Sure, but not by a whole lot. According to ridership estimates from the MTA, high-investment LRT can carry only about 16 percent more passengers per week than high-investment BRT (not a huge difference in the grand scheme of things.) And those BRT numbers are likely underestimated, WRI says, “since there has been no systematic data reporting on average passenger loading of BRT systems in the United States.” Plus, consider successful projects from other cities: Mexico City’s Metrobus serves 315,000 passengers per day, which is nearly half of the number of passengers who ride Washington D.C.’s entire Metro system.

“Light rail is faster.”
Actually, transit times are comparable to bus rapid transit. The estimated travel time from Bethesda to New Carollton is 59 minutes for high-investment BRT and 50 minutes for a high-investment light rail, according to the MTA.

From Montgomery County Council member Nancy Floreen, via The Washington Post: “Bus rapid transit is viewed as a second-class system.”
Misinformation and misunderstanding perpetuates the opinion that buses are inferior to trains. But BRT is not your conventional bus system. First, there’s the bus-only lanes (bye bye traffic!) Then, there’s the pre-paid ticketing, so no more awkward fumbling for pocket change. Add on the multiple doorway entries, frequent pick-ups from permanent bus stations with elevated platforms, and high-tech information displays, and you’ve got yourself a convenient, first-class public transit system.

From an e-mail by Cindy Snow of the Action Committee for Transit: “Light rail runs on electricity, so light rail will do better at reducing our emissions.”
Just because trains don’t have exhaust pipes, doesn’t mean they’re better for the environment. “The impact on GHG emissions of mass transit solutions that draw their power from the grid, such as the proposed light rail transit options, depends on the fuel source used to produce the electricity,” WRI writes. So, in other words: dirty grid = dirty trains. Light rail would actually increase carbon dioxide emissions along the Purple Line corridor. Instead, medium-investment BRT would reduce CO2 emissions by nearly 9,000 metric tons–equivalent to taking 1,600 cars off the road.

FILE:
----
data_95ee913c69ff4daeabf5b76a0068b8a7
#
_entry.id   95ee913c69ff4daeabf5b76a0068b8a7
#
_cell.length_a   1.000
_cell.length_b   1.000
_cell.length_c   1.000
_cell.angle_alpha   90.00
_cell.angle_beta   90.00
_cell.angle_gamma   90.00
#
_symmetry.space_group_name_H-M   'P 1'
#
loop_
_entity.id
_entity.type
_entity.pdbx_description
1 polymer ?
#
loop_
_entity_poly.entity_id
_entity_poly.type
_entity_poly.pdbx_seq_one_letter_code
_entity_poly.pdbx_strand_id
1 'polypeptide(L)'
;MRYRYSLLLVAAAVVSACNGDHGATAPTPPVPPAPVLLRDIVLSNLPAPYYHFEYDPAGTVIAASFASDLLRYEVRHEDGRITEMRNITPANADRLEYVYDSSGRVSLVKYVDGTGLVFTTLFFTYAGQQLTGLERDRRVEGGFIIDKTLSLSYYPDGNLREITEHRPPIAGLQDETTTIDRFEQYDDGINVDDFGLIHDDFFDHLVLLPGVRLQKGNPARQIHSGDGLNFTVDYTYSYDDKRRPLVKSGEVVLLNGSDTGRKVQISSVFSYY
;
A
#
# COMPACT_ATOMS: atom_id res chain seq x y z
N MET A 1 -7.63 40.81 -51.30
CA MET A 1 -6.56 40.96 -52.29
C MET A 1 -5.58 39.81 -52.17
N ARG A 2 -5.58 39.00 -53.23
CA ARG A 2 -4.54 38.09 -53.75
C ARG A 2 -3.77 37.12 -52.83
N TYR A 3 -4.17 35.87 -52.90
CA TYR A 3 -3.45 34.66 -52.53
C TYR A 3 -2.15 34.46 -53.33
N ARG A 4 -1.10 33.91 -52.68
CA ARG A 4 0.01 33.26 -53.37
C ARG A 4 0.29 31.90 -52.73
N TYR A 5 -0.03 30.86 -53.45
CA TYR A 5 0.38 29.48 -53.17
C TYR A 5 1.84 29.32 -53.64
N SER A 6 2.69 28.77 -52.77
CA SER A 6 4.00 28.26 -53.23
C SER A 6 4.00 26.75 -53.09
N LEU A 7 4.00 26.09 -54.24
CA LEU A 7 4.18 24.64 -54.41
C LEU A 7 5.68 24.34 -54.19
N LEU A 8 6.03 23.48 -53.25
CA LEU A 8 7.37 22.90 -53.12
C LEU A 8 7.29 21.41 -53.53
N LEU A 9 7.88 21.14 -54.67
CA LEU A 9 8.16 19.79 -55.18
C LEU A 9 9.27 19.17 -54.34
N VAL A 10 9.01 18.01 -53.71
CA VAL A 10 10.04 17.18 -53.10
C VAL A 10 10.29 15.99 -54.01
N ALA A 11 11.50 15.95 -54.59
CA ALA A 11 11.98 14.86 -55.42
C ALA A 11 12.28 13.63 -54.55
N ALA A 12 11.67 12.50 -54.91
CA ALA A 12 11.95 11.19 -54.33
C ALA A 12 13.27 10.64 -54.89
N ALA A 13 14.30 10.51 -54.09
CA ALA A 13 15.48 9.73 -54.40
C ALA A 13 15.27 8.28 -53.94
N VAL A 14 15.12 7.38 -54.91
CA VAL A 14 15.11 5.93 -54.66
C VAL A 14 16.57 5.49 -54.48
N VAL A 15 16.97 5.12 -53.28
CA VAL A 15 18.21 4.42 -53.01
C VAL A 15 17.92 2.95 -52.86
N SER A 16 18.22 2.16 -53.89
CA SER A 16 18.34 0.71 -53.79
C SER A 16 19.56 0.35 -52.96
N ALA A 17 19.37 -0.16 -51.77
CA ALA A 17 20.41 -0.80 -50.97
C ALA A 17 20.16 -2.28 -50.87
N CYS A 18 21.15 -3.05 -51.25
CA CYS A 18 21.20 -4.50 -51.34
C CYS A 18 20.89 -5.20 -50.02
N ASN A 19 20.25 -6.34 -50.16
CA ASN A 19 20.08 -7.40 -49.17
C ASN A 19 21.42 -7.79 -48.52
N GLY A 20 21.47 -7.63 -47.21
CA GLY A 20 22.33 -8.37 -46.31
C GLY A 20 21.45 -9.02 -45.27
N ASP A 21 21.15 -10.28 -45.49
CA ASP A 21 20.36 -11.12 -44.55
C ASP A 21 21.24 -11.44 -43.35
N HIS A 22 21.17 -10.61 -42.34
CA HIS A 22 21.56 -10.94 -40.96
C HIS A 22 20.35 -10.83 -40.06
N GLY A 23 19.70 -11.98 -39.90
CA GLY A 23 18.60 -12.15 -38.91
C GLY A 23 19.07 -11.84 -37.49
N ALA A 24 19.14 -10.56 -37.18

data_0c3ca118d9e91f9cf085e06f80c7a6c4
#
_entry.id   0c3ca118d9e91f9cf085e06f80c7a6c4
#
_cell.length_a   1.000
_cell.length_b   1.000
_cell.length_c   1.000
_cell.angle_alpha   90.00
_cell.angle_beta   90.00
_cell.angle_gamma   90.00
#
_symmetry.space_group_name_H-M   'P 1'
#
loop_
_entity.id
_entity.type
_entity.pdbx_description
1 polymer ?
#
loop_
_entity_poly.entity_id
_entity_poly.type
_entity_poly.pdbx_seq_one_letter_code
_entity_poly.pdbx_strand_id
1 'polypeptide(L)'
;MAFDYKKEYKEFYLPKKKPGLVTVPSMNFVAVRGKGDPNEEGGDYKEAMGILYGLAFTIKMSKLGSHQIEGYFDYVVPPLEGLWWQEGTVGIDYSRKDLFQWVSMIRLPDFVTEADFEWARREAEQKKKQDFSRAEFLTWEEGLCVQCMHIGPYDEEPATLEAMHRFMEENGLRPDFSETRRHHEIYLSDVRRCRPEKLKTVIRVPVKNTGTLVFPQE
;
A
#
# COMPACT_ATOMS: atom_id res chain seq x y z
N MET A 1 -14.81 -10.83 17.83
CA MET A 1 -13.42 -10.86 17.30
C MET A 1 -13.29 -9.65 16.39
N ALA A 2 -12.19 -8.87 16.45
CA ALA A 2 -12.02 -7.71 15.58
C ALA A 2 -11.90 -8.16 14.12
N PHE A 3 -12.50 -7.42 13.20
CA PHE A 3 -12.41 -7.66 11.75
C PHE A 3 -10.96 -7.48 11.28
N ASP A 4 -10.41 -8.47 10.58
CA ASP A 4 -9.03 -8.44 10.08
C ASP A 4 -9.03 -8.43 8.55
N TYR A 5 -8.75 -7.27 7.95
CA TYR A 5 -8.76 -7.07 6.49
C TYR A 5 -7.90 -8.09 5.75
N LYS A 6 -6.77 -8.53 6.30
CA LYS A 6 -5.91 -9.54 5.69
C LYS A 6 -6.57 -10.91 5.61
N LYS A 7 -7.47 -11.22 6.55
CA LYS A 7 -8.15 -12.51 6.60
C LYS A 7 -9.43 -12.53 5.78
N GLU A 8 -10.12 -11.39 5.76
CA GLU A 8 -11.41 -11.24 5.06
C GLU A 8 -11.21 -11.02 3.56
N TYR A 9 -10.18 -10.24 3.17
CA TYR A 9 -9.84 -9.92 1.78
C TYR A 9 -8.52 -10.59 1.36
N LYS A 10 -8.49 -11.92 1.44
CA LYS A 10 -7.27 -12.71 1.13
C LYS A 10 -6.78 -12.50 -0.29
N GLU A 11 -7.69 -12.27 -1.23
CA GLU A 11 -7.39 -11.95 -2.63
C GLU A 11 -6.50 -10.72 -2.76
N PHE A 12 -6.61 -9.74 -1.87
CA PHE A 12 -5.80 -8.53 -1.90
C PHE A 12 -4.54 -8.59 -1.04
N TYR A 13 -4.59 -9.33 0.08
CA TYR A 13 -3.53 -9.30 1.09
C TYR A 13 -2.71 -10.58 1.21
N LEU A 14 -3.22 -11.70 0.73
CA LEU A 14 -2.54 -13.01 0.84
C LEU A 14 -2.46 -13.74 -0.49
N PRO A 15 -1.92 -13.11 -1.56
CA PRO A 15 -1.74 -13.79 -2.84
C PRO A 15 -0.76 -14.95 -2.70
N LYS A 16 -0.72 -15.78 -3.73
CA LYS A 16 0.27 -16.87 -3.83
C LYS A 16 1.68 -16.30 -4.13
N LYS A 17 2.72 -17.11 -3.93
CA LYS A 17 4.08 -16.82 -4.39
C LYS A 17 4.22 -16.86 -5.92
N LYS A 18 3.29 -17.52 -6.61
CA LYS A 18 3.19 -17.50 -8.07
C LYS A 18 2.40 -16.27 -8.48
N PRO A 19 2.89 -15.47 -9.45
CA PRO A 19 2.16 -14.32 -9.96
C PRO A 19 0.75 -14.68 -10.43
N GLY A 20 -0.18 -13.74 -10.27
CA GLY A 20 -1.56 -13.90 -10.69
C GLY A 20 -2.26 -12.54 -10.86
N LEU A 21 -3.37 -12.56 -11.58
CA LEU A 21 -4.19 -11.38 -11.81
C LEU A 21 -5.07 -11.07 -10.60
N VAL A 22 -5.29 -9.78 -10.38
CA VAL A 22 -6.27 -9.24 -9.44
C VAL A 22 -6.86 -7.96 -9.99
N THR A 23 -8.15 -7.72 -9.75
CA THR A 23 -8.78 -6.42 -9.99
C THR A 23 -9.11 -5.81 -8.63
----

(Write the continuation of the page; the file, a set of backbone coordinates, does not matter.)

Of course, there are other issues at play. Some people prefer rail because of its “permanence” and economic development potential. Others can’t stand the noise of buses. And then there’s those passengers that just “like trains” because of positive experiences they’ve had with other rail systems.

Some “not-in-my-backyard” groups oppose the Purple Line completely, worried that it will destroy pedestrian and bike paths or take away from the business of their country clubs.

At the end of the day, Maryland planners needs to find a sustainable transport solution to accommodate the region’s rapid population growth and increasing traffic congestion.

“We have to view this as a long-term investment,” MTA’s Madden says. “We need to choose the right option and do it the right way.”

RELATED LINKS:

To read the full WRI analysis, click here.

To read the WRI press release, click here.

To get involved in the Purple Line debate, consider getting in touch with these organizations:

Action Committee for Transit: actfortransit [at] mail.org
Coalition to Build the Inner Purple Line: purplelinenow [at] gmail.com
Greater Bethesda-Chevy Chase Coalition: MierWolf [at] townofchevychase.org
Prince George’s Advocates for Community-based Transit: princegeorgesact [at] gmail.com
Rethinking the Purple Line: info [at] rethinkingthepurpleline.org
Save the Trail Petition: pambrowning [at] verizon.net
Silver Spring/Thayer Opposed to the Plan: rosyjapan [at] yahoo.com
Washington Area Bicyclist Association: waba [at] waba.org